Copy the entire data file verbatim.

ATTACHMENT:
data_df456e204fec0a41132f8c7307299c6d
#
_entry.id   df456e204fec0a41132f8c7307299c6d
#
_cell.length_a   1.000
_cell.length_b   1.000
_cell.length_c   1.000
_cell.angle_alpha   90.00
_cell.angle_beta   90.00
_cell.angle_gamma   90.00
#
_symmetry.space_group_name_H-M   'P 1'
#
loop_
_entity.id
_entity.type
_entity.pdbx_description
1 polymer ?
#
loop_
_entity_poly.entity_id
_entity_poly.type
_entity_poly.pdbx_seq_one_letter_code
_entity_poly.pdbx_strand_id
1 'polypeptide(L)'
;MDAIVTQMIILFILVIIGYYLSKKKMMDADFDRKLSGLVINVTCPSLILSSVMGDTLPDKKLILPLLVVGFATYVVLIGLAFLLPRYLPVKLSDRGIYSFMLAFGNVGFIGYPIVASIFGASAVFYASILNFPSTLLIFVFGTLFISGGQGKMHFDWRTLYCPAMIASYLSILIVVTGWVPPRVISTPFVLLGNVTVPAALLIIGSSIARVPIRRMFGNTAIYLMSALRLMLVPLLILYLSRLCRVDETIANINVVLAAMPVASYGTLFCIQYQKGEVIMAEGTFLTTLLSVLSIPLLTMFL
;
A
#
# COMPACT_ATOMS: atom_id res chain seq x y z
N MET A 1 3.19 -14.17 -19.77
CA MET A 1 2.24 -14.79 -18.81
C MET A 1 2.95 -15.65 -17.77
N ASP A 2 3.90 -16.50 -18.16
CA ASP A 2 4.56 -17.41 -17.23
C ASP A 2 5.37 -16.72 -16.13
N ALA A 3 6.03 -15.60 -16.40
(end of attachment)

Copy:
data_df456e204fec0a41132f8c7307299c6d
#
_entry.id   df456e204fec0a41132f8c7307299c6d
#
_cell.length_a   1.000
_cell.length_b   1.000
_cell.length_c   1.000
_cell.angle_alpha   90.00
_cell.angle_beta   90.00
_cell.angle_gamma   90.00
#
_symmetry.space_group_name_H-M   'P 1'
#
loop_
_entity.id
_entity.type
_entity.pdbx_description
1 polymer ?
#
loop_
_entity_poly.entity_id
_entity_poly.type
_entity_poly.pdbx_seq_one_letter_code
_entity_poly.pdbx_strand_id
1 'polypeptide(L)'
;MDAIVTQMIILFILVIIGYYLSKKKMMDADFDRKLSGLVINVTCPSLILSSVMGDTLPDKKLILPLLVVGFATYVVLIGLAFLLPRYLPVKLSDRGIYSFMLAFGNVGFIGYPIVASIFGASAVFYASILNFPSTLLIFVFGTLFISGGQGKMHFDWRTLYCPAMIASYLSILIVVTGWVPPRVISTPFVLLGNVTVPAALLIIGSSIARVPIRRMFGNTAIYLMSALRLMLVPLLILYLSRLCRVDETIANINVVLAAMPVASYGTLFCIQYQKGEVIMAEGTFLTTLLSVLSIPLLTMFL
;
A
#
# COMPACT_ATOMS: atom_id res chain seq x y z
N MET A 1 3.19 -14.17 -19.77
CA MET A 1 2.24 -14.79 -18.81
C MET A 1 2.95 -15.65 -17.77
N ASP A 2 3.90 -16.50 -18.16
CA ASP A 2 4.56 -17.41 -17.23
C ASP A 2 5.37 -16.72 -16.13
N ALA A 3 6.03 -15.60 -16.40